September 10, 2018
The Supreme Court’s landmark decision in Janus v. AFSCME this year is an attack on American working and poor people. A history of American labor movements bring us hope that this is just a scrimmage and unions and working people will win the war.
May 8, 2018
—Shachar M. Pinsker
What does it mean to “belong” in a café? The coffeehouse has always been, and continues to be (even in the age of Starbucks) a complex reflection of the society and culture around it. Yet it has rarely lived up to the expectation that it would be open to all.
April 2, 2018
—Daniel P. Reynolds
The emergence of Holocaust tourism is one aspect of the boom in Holocaust memorialization that typically garners severe skepticism. Rather than dismiss tourism as an inauthentic, low-brow engagement with history, it is time to look more closely at the phenomenon, to appreciate its complexity, and to take more seriously the motivations and insights of its participants.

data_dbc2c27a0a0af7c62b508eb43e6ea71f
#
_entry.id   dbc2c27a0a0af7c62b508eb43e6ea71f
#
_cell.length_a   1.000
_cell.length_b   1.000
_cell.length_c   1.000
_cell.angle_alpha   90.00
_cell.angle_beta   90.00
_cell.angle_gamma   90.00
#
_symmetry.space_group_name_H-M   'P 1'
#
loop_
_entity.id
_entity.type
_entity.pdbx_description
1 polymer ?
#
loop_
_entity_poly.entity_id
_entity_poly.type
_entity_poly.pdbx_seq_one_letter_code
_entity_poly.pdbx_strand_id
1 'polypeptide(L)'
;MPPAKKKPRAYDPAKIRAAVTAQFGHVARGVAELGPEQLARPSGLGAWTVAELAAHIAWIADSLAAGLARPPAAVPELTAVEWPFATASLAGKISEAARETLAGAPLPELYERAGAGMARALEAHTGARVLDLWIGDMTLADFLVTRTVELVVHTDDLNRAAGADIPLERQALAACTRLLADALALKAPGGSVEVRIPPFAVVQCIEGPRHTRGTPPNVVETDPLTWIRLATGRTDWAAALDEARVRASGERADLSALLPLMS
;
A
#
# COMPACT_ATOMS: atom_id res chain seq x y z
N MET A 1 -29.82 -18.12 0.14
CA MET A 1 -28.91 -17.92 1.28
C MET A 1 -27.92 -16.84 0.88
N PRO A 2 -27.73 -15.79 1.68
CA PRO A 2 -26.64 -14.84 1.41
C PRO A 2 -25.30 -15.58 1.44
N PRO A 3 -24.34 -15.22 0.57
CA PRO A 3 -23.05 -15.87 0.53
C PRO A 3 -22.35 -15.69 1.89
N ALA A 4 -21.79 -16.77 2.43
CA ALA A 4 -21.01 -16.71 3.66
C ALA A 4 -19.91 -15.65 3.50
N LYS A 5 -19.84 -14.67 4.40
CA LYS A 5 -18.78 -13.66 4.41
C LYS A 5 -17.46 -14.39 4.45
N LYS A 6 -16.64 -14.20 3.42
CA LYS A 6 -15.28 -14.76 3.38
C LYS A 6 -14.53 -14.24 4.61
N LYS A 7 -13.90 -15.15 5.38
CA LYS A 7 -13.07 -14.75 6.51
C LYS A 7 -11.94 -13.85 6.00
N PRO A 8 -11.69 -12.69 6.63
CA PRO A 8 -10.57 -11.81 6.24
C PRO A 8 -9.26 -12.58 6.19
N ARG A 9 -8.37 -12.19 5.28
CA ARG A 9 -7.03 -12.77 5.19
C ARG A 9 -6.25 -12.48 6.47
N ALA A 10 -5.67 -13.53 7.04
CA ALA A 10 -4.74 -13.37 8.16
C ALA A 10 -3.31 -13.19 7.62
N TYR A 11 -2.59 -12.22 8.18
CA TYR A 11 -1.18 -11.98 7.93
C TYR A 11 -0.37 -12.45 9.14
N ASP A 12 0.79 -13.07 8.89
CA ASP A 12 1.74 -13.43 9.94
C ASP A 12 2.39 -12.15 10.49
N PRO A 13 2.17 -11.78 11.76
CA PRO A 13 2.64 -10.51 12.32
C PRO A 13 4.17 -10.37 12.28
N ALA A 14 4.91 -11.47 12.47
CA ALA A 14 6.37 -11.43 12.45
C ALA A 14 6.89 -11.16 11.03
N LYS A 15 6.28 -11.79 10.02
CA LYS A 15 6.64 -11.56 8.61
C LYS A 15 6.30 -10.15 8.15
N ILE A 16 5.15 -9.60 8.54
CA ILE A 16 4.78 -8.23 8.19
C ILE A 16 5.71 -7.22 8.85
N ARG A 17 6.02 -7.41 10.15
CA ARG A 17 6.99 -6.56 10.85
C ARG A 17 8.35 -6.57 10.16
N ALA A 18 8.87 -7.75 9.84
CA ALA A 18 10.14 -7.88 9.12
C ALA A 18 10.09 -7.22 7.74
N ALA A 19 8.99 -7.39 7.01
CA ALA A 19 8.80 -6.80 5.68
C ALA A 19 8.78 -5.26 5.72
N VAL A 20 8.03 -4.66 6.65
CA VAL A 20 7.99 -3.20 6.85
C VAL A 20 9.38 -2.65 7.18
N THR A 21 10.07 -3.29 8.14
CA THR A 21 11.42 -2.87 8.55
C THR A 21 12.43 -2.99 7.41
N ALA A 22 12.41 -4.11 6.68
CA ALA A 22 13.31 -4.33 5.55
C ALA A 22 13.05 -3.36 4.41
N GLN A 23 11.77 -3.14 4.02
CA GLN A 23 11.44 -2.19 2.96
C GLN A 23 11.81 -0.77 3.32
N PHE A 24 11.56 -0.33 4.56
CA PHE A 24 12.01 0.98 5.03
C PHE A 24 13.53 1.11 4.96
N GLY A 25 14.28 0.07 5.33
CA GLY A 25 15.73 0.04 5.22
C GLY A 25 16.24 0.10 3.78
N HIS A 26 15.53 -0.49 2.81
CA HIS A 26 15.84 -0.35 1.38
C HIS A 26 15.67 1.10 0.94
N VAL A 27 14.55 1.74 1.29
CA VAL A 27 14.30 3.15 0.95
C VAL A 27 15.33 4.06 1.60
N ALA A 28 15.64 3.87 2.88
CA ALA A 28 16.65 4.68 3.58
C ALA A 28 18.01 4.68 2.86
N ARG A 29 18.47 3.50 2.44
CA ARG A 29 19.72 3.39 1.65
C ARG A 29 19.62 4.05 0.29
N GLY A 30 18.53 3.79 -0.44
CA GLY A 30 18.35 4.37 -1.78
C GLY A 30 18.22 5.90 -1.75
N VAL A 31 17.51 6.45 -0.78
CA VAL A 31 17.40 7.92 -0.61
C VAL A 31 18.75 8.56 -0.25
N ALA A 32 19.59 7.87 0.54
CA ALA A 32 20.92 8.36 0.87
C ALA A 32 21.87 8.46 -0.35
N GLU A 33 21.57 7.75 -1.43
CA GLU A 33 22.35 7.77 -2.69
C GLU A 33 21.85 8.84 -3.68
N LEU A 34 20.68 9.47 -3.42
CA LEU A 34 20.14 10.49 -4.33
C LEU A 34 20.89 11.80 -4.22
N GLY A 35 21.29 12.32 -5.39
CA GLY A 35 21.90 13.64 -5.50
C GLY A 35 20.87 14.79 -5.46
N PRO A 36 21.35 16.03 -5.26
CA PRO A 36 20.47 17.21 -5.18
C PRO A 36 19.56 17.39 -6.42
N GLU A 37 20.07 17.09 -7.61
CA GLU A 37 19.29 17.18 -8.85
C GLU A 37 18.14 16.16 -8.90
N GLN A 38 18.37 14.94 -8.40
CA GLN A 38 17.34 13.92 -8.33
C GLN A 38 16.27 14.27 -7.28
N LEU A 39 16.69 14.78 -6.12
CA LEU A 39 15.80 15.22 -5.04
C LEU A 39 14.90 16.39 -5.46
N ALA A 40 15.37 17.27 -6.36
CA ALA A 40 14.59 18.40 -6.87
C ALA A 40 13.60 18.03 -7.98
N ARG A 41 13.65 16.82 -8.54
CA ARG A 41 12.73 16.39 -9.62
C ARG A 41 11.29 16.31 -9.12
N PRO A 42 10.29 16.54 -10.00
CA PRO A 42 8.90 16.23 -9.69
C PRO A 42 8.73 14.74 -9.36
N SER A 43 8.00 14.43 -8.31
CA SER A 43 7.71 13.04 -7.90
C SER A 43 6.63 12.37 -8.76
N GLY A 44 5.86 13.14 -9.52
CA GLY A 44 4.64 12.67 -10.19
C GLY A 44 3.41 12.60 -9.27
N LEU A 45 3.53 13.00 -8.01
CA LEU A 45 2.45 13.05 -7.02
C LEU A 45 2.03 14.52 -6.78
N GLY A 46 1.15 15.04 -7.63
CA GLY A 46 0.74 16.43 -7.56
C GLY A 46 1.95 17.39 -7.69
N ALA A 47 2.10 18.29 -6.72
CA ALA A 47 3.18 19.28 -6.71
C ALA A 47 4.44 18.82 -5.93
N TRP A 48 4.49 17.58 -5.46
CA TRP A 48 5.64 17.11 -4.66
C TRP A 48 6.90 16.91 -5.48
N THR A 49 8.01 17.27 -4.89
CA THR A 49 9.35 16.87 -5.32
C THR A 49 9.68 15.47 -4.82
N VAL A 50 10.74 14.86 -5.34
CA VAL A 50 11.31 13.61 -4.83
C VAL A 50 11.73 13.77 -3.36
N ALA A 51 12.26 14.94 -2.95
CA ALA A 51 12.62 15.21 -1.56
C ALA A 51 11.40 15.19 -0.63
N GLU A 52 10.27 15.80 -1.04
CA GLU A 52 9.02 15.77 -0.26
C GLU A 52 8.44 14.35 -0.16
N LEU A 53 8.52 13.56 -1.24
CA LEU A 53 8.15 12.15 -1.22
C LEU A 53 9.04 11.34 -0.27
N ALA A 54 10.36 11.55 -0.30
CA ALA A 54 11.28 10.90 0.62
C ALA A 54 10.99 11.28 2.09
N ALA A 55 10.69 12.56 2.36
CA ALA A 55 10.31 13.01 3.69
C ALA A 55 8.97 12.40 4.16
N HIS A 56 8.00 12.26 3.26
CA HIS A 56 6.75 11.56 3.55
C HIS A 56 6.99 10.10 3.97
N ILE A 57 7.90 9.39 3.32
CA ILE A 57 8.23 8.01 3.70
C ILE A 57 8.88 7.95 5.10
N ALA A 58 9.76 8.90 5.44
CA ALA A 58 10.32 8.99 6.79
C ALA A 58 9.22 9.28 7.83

March 27, 2018
The complex identities of both Jewish women’s liberationists and identified Jewish feminists should be recognized as important parts of the histories of feminism and Judaism. Today, when the politics of identity are frequently derided as diversionary or labeled deleterious groupthink, the legacy of these pioneering feminists is instructive.
November 20, 2017
—Deborah Dash Moore
Deborah Dash Moore tells the New York Jewish story behind the Macy’s Thanksgiving Day Parade.
December 14, 2016
—Laura S. Levitt
In the weeks since Jacob Neusner died earlier this fall, there has been a deafening silence from all of those whose lives he took into his hands, from those whose careers he crafted, whose books he published, whose lives he so fully encompassed.
November 15, 2016
Golems are created and animated in times of great despair. The golem as a metaphor for Trump and a master metaphor for our times.
October 17, 2016
—Aaron W. Hughes
Jacob Neusner, among the most published academics in history, passed away on October 8 at the age of 84. Neusner devoted his life to integrating the study of Judaism into the American Humanities. What, if anything, has changed in our post-Neusner world?